Graduate visa route

On 1 July 2021, the UK government launched the graduate visa route to allow international students on a student visa to remain living and working in the UK after they graduate. The visa, designed to encourage ‘the brightest and best’ international students and their dependants to stay in the UK, allowed the holder flexibility as they could work in any role without sponsorship or a salary threshold.

Recent analysis by Neil O’Brien, Conservative MP and former health and social care minister, suggests graduate visa holders are taking low-paid gig economy jobs not ­only to recoup the fees paid to study in Britain, but to earn enough over the two-year period of the visa to send ­remittances home and then to manipulate the system to move to other jobs and eventually apply for permanent residence.

Considering these concerns, the government has asked MAC to review the graduate visa “to ensure it works in the best interests of the UK and to take steps to prevent abuse”. The review will run until late 2024 and its outcome could have a significant effect on employers who use the route for hiring.

Immigration health surcharge rise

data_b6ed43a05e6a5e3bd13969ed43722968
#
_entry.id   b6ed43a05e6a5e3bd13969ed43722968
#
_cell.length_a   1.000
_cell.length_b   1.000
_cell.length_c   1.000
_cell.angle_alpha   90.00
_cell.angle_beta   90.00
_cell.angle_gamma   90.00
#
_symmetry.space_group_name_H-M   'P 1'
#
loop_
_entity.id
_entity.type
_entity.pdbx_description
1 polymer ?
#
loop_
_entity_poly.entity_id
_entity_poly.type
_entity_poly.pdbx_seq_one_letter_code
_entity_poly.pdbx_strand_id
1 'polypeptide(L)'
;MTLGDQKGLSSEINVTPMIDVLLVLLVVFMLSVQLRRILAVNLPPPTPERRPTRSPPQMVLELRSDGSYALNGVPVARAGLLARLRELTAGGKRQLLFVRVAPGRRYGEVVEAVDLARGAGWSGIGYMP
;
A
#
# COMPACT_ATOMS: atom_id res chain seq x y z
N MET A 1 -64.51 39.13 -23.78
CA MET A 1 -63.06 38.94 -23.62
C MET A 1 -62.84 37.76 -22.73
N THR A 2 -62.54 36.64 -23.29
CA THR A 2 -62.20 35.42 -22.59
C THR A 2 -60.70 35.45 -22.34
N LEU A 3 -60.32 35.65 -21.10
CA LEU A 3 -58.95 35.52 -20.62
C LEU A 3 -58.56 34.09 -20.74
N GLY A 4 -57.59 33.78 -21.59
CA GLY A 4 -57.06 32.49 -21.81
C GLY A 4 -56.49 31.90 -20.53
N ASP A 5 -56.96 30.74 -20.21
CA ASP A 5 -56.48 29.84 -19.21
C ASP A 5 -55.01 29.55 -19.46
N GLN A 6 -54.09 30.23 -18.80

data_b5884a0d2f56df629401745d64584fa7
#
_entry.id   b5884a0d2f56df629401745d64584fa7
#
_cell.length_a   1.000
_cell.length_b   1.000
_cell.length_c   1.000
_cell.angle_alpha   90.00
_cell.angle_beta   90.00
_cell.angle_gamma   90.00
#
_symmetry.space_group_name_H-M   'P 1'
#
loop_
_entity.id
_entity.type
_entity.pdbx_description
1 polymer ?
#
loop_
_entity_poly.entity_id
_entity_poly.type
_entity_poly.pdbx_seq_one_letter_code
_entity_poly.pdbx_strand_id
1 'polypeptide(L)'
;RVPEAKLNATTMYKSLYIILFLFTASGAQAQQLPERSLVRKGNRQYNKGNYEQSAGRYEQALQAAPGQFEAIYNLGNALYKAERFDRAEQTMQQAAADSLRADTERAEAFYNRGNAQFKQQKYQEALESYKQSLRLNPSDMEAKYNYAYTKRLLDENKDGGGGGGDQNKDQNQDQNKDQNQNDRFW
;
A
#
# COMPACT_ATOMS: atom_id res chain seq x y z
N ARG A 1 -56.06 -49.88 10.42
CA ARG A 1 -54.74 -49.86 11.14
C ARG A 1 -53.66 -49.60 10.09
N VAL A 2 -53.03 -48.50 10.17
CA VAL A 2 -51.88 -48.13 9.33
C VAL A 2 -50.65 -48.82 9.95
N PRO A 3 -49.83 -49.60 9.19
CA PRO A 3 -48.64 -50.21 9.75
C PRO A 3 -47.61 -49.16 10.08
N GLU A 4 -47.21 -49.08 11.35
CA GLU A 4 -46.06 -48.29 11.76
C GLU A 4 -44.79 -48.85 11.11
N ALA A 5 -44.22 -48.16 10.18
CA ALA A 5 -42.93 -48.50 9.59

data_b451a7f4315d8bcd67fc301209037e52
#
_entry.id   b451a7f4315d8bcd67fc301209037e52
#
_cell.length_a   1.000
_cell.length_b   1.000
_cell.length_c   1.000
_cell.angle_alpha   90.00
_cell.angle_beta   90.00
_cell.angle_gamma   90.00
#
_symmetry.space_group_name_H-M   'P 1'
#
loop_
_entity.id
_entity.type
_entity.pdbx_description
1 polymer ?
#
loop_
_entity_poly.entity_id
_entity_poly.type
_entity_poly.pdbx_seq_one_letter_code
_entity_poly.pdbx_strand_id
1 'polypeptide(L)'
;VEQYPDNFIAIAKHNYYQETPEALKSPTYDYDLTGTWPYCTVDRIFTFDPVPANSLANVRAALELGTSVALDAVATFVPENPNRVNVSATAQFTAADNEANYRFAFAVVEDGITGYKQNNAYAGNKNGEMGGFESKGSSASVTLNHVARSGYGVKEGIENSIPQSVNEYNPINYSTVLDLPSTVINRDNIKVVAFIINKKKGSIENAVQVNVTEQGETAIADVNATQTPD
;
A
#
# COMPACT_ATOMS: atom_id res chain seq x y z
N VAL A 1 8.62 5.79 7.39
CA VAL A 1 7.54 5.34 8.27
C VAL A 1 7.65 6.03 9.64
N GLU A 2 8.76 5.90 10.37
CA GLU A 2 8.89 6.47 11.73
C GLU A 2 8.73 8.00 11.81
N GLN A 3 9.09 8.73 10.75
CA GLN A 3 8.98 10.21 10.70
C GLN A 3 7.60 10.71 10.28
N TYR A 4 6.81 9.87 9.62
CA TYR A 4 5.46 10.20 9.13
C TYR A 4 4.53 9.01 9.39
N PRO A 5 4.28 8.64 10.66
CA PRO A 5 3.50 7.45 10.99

The immigration health surcharge is a fee paid by skilled worker visa holders. From 6 February it increased by more than 60 per cent from £624 per year to £1,035 per year. For children, the rate rose from £470 to £776 per year.

Increases to civil penalties for illegal working

Last year the Home Office launched a crackdown on undocumented workers, which included a 50 per cent rise in the number of immigration raids on businesses. From this month, fines on those found to be employing undocumented workers will triple from £15,000 to £45,000 for a first offence and from £20,000 to £60,000 per breach for repeat offenders.

The onus is firmly on businesses to ensure their workers have the correct documentation. Ignorance is not a defence. Fines will be issued even if the employer claims to have been hoodwinked by fake documents and dishonest declarations.

2024 will be a year of change for any business that employs overseas workers and the list of changes given here are unlikely to be the last. Expect more measures to be introduced and keep abreast of industry and legal news to make sure you stay on track.

Yash Dubal is director of A Y & J Solicitors